TUNIS (Reuters) - Libya’s internationally recognized government will soon try to push back Khalifa Haftar’s eastern forces that have been attacking the capital Tripoli for months, its interior minister has told Reuters.
“The GNA (Government of National Accord) and its forces do not want to see Tripoli subject to shelling every day and it will move these forces (of Haftar) away from Tripoli,” Fathi Bashagha said in an interview with Reuters late on Sunday.
Bombardment around the capital has intensified in recent days, and shelling has repeatedly closed the capital’s only functioning airport at Mitiga, held by the GNA.
The escalation is the most serious since the announcement of a ceasefire on Jan. 12 and Bashagha said the GNA believed that Haftar had launched a new assault.
“On Friday, more than 60 missiles dropped on Mitiga and 60 dropped on Tripoli on Saturday.... so now he begins his attack,” Bashagha said. “Our defense will also move to attack because there is no hope for the ceasefire,” he added.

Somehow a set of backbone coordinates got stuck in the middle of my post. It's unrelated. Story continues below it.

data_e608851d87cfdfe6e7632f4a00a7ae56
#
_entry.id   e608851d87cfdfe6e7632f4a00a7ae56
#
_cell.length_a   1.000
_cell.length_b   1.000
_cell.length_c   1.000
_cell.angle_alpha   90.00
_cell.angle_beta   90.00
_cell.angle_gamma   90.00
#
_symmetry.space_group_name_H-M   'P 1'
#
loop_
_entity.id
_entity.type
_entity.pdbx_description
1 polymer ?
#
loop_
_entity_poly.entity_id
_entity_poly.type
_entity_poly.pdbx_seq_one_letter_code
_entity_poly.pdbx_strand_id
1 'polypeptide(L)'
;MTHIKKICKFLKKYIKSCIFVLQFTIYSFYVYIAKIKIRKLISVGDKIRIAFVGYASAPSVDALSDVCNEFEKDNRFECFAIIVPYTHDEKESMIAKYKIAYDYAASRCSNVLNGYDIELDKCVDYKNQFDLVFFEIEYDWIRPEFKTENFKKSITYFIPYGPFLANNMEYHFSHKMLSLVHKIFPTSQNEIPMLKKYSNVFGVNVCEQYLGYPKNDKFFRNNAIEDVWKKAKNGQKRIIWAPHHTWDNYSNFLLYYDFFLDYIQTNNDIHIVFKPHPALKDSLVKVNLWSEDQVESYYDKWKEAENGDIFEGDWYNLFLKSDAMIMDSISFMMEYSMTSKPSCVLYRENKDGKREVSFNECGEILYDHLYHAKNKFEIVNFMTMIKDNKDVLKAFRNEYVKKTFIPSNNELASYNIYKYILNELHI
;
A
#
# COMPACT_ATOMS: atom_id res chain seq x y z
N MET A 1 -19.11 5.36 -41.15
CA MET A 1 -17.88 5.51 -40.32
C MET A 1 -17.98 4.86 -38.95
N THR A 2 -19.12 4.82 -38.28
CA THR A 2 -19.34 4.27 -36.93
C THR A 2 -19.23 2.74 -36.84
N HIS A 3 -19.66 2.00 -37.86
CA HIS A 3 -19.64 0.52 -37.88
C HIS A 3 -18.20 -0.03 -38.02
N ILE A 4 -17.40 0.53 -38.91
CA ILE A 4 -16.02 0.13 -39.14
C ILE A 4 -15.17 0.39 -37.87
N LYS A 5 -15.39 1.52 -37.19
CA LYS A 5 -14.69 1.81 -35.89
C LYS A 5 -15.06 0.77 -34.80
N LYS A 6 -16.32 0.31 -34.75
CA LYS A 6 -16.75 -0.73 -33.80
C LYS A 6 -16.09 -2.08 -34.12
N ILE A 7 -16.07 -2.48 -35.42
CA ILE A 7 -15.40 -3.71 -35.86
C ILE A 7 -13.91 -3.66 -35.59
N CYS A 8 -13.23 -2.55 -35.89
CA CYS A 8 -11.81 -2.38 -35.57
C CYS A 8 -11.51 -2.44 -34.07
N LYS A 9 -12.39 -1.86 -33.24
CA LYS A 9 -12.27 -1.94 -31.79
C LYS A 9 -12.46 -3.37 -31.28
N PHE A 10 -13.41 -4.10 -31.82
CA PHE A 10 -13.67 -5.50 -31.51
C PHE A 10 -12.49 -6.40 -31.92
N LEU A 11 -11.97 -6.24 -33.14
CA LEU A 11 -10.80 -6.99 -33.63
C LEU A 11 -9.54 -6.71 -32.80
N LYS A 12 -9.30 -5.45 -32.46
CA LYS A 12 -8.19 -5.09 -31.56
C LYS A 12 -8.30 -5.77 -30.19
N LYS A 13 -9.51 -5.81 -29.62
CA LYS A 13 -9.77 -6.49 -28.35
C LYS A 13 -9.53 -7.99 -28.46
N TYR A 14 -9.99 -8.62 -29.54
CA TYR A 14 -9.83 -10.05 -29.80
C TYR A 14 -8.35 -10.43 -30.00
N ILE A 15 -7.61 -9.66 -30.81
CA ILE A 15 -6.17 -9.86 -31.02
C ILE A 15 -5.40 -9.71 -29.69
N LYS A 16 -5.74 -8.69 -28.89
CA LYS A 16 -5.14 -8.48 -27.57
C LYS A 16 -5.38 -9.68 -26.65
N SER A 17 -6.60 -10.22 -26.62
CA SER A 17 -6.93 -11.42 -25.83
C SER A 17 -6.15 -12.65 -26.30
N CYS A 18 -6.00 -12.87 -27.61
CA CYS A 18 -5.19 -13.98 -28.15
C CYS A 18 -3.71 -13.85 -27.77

Asked if the GNA would begin a military offensive in the coming days, he said “definitely”.
Haftar began his assault on Tripoli last year after advancing from his stronghold in eastern Libya with help from the United Arab Emirates, Egypt and Russia.
Turkey in January began sending some of its forces and allied Syrian fighters to support the GNA. Bashagha said this had “created a military balance” which should bring Haftar to dialogue.
Bashagha called on the United States and Britain to put pressure on countries supporting Haftar and said that Libya faced a major humanitarian crisis if the international community did not intervene.
Reporting By Tarek Amara and Angus McDowall, Editing by William Maclean